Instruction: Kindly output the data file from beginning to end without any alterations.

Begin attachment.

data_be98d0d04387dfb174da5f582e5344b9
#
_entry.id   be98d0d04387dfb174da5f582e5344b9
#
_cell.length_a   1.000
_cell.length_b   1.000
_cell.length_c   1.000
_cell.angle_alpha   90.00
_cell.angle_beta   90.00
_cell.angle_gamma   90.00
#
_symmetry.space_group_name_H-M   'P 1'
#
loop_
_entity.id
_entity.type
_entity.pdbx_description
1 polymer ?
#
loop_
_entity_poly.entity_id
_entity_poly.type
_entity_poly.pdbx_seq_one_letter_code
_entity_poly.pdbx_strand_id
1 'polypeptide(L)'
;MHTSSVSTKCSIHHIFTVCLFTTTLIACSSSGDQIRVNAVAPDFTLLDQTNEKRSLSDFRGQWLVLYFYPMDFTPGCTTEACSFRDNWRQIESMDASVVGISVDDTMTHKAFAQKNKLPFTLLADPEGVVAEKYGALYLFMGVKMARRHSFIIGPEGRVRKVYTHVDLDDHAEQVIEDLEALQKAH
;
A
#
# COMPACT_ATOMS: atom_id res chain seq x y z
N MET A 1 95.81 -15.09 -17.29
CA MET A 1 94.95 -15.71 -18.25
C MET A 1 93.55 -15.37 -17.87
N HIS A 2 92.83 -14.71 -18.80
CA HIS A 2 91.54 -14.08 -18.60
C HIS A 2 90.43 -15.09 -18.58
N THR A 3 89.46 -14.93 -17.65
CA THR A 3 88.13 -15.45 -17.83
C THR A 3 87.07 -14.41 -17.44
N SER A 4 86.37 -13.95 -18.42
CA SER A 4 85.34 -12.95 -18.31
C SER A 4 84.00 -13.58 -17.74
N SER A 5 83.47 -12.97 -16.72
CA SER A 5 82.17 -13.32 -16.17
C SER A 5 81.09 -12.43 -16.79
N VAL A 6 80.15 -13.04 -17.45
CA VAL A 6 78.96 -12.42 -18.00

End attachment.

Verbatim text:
data_be98d0d04387dfb174da5f582e5344b9
#
_entry.id   be98d0d04387dfb174da5f582e5344b9
#
_cell.length_a   1.000
_cell.length_b   1.000
_cell.length_c   1.000
_cell.angle_alpha   90.00
_cell.angle_beta   90.00
_cell.angle_gamma   90.00
#
_symmetry.space_group_name_H-M   'P 1'
#
loop_
_entity.id
_entity.type
_entity.pdbx_description
1 polymer ?
#
loop_
_entity_poly.entity_id
_entity_poly.type
_entity_poly.pdbx_seq_one_letter_code
_entity_poly.pdbx_strand_id
1 'polypeptide(L)'
;MHTSSVSTKCSIHHIFTVCLFTTTLIACSSSGDQIRVNAVAPDFTLLDQTNEKRSLSDFRGQWLVLYFYPMDFTPGCTTEACSFRDNWRQIESMDASVVGISVDDTMTHKAFAQKNKLPFTLLADPEGVVAEKYGALYLFMGVKMARRHSFIIGPEGRVRKVYTHVDLDDHAEQVIEDLEALQKAH
;
A
#
# COMPACT_ATOMS: atom_id res chain seq x y z
N MET A 1 95.81 -15.09 -17.29
CA MET A 1 94.95 -15.71 -18.25
C MET A 1 93.55 -15.37 -17.87
N HIS A 2 92.83 -14.71 -18.80
CA HIS A 2 91.54 -14.08 -18.60
C HIS A 2 90.43 -15.09 -18.58
N THR A 3 89.46 -14.93 -17.65
CA THR A 3 88.13 -15.45 -17.83
C THR A 3 87.07 -14.41 -17.44
N SER A 4 86.37 -13.95 -18.42
CA SER A 4 85.34 -12.95 -18.31
C SER A 4 84.00 -13.58 -17.74
N SER A 5 83.47 -12.97 -16.72
CA SER A 5 82.17 -13.32 -16.17
C SER A 5 81.09 -12.43 -16.79
N VAL A 6 80.15 -13.04 -17.45
CA VAL A 6 78.96 -12.42 -18.00